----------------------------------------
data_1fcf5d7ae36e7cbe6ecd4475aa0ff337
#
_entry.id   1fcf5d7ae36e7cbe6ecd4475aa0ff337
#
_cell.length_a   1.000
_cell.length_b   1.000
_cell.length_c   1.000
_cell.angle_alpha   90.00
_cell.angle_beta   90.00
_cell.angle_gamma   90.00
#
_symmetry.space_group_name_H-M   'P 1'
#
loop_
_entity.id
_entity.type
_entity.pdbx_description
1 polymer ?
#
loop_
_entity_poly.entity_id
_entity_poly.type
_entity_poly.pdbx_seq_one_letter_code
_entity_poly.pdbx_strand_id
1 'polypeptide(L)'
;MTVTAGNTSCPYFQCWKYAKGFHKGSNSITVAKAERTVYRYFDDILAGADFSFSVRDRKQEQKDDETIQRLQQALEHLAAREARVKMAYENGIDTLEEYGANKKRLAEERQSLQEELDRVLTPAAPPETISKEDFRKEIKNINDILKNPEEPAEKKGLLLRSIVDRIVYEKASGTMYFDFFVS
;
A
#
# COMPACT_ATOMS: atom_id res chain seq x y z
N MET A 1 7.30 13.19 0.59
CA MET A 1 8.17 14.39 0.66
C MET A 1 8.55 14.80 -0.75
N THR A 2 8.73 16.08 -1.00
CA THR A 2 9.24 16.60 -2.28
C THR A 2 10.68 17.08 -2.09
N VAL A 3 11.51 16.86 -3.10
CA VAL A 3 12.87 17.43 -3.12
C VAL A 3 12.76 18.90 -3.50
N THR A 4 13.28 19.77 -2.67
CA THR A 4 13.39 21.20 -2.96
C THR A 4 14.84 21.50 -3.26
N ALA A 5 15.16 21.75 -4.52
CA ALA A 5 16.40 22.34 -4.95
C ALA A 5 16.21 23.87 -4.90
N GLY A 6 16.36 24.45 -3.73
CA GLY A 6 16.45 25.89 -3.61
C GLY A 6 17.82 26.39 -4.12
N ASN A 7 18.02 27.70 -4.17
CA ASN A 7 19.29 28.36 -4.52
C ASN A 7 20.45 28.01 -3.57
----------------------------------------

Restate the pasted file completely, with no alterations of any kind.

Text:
data_1fcf5d7ae36e7cbe6ecd4475aa0ff337
#
_entry.id   1fcf5d7ae36e7cbe6ecd4475aa0ff337
#
_cell.length_a   1.000
_cell.length_b   1.000
_cell.length_c   1.000
_cell.angle_alpha   90.00
_cell.angle_beta   90.00
_cell.angle_gamma   90.00
#
_symmetry.space_group_name_H-M   'P 1'
#
loop_
_entity.id
_entity.type
_entity.pdbx_description
1 polymer ?
#
loop_
_entity_poly.entity_id
_entity_poly.type
_entity_poly.pdbx_seq_one_letter_code
_entity_poly.pdbx_strand_id
1 'polypeptide(L)'
;MTVTAGNTSCPYFQCWKYAKGFHKGSNSITVAKAERTVYRYFDDILAGADFSFSVRDRKQEQKDDETIQRLQQALEHLAAREARVKMAYENGIDTLEEYGANKKRLAEERQSLQEELDRVLTPAAPPETISKEDFRKEIKNINDILKNPEEPAEKKGLLLRSIVDRIVYEKASGTMYFDFFVS
;
A
#
# COMPACT_ATOMS: atom_id res chain seq x y z
N MET A 1 7.30 13.19 0.59
CA MET A 1 8.17 14.39 0.66
C MET A 1 8.55 14.80 -0.75
N THR A 2 8.73 16.08 -1.00
CA THR A 2 9.24 16.60 -2.28
C THR A 2 10.68 17.08 -2.09
N VAL A 3 11.51 16.86 -3.10
CA VAL A 3 12.87 17.43 -3.12
C VAL A 3 12.76 18.90 -3.50
N THR A 4 13.28 19.77 -2.67
CA THR A 4 13.39 21.20 -2.96
C THR A 4 14.84 21.50 -3.26
N ALA A 5 15.16 21.75 -4.52
CA ALA A 5 16.40 22.34 -4.95
C ALA A 5 16.21 23.87 -4.90
N GLY A 6 16.36 24.45 -3.73
CA GLY A 6 16.45 25.89 -3.61
C GLY A 6 17.82 26.39 -4.12
N ASN A 7 18.02 27.70 -4.17
CA ASN A 7 19.29 28.36 -4.52
C ASN A 7 20.45 28.01 -3.57